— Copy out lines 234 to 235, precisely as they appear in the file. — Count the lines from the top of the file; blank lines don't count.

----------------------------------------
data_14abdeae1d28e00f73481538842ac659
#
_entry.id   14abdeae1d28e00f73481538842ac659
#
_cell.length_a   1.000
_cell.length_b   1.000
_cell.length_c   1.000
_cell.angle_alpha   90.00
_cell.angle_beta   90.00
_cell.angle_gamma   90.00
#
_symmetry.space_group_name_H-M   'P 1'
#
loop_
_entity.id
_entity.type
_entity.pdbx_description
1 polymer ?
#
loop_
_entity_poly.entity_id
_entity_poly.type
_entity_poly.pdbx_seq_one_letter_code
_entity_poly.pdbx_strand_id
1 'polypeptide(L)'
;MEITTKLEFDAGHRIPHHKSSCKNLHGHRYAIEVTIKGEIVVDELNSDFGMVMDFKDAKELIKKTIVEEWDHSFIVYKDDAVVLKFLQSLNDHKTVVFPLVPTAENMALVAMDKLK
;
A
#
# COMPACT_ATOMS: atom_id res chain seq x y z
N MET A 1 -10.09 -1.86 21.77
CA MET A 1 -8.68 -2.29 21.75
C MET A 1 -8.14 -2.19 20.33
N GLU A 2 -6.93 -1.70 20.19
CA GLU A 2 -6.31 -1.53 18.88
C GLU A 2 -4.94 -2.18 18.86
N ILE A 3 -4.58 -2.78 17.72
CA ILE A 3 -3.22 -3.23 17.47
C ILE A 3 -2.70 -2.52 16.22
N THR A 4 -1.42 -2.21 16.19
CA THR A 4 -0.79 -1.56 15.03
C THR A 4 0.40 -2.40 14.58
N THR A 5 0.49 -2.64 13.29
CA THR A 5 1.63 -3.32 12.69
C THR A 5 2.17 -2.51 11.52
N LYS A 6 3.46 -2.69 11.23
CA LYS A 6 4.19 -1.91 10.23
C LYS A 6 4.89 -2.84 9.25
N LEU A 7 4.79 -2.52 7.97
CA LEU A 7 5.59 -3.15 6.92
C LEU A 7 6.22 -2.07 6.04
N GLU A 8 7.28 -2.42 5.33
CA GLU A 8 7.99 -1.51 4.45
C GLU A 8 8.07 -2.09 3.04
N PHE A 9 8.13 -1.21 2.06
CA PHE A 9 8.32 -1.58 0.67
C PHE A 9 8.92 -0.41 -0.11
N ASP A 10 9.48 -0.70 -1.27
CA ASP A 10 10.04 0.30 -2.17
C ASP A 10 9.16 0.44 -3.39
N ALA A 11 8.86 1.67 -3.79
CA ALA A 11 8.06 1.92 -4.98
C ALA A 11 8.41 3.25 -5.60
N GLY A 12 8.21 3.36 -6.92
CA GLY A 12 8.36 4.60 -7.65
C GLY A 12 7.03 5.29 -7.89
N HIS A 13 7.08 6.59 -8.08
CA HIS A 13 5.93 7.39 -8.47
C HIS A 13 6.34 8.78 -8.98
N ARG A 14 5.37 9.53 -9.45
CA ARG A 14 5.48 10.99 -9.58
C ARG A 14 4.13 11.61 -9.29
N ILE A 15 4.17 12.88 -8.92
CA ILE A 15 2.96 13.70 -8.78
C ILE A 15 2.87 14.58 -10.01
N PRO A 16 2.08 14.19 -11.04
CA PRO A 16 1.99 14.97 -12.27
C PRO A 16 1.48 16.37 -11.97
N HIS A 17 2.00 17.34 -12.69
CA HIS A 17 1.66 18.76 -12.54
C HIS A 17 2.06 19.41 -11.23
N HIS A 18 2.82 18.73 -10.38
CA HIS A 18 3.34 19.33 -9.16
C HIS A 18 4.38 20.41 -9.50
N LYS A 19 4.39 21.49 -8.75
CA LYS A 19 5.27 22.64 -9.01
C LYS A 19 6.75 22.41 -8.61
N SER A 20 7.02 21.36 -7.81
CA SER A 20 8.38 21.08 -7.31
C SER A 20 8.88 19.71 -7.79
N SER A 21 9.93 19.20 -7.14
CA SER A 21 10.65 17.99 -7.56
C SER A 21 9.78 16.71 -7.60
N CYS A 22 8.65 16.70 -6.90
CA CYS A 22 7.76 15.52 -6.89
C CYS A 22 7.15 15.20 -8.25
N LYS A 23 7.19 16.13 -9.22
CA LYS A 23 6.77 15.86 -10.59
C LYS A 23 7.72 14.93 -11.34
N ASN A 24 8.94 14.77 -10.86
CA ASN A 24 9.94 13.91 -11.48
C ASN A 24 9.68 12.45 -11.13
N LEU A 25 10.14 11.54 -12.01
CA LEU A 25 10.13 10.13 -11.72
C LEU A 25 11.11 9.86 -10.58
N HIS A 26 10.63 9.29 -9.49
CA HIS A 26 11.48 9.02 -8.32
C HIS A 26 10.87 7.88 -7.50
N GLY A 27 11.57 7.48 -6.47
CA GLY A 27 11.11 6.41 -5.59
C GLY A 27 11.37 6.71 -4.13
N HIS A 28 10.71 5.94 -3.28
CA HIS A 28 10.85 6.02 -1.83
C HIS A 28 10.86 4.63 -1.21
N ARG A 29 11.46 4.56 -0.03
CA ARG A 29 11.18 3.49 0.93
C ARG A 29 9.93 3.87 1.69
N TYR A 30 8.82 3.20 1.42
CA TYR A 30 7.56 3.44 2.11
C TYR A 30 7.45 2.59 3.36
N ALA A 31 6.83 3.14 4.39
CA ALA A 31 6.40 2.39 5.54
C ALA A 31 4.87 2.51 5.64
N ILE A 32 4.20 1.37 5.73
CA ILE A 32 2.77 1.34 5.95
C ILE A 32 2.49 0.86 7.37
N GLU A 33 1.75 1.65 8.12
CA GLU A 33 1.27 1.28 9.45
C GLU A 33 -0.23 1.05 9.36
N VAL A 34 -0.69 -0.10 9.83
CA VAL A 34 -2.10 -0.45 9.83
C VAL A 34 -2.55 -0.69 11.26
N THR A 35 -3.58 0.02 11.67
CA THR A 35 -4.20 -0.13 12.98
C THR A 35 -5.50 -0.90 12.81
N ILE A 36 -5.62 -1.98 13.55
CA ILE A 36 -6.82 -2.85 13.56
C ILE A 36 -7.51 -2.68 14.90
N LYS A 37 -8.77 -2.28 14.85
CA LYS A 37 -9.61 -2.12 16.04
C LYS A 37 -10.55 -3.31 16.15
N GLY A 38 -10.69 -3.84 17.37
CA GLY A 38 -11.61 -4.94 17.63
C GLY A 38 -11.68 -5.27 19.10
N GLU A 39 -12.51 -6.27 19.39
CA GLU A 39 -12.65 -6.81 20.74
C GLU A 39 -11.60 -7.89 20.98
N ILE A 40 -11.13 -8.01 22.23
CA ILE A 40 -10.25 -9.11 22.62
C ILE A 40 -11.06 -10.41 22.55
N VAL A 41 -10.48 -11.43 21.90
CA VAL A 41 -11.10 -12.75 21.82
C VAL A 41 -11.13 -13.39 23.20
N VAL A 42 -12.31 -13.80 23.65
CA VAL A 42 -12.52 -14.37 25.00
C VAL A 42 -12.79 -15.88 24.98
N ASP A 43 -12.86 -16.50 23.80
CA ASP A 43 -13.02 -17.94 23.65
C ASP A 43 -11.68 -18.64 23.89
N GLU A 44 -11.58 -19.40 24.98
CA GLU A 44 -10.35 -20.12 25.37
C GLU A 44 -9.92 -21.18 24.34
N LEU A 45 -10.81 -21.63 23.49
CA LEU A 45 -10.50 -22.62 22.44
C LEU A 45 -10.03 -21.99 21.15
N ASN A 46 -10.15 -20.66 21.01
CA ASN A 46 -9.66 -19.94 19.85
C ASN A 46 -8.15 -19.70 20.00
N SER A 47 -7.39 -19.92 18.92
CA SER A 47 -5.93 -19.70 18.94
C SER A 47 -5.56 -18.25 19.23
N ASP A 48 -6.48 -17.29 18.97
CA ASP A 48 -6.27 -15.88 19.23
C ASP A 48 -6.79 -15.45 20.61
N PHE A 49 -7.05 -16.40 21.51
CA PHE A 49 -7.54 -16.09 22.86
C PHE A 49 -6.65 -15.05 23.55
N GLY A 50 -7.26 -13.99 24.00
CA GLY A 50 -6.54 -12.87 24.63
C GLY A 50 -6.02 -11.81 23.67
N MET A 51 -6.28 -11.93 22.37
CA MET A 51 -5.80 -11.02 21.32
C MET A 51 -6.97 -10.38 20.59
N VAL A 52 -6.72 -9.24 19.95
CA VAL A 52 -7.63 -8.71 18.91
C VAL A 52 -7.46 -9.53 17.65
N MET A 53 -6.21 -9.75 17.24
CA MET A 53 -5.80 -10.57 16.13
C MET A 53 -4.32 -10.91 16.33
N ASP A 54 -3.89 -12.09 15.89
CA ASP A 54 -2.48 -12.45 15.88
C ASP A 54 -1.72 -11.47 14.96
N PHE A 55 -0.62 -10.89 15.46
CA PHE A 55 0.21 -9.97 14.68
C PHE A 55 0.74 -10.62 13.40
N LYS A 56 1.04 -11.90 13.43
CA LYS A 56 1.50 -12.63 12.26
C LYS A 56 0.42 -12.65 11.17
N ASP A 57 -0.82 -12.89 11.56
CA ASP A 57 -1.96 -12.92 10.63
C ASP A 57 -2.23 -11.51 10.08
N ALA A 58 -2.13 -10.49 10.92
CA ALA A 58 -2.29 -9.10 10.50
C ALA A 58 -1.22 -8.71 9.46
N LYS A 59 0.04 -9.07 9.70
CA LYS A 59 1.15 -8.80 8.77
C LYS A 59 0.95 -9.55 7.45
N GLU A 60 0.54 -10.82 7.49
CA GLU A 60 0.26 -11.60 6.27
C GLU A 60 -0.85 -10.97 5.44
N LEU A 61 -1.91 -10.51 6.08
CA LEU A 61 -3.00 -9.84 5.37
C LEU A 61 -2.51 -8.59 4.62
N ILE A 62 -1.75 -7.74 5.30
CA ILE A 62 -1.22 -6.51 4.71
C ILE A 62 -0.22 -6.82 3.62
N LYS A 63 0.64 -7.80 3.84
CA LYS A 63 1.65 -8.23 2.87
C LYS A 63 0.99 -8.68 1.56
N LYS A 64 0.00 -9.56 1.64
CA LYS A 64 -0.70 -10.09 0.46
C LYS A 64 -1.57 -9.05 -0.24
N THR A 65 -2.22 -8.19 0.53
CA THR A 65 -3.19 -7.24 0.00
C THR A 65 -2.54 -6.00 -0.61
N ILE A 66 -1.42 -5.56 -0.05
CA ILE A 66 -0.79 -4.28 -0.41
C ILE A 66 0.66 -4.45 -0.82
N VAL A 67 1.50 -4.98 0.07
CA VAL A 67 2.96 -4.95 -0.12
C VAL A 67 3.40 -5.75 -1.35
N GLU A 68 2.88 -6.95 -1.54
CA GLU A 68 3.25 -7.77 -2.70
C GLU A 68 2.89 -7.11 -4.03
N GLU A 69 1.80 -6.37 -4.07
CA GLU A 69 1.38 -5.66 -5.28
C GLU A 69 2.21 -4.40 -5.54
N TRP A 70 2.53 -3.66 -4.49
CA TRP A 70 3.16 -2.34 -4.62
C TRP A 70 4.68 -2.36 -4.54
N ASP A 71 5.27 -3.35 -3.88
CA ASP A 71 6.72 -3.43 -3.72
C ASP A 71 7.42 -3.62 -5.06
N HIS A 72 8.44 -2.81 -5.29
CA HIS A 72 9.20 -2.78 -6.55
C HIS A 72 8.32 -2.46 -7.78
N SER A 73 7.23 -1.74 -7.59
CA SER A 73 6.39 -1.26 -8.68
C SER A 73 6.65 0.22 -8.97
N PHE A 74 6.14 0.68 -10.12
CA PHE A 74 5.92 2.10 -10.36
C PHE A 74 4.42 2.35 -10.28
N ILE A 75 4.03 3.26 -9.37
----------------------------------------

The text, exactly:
C GLU A 68 2.89 -7.11 -4.03
N GLU A 69 1.80 -6.37 -4.07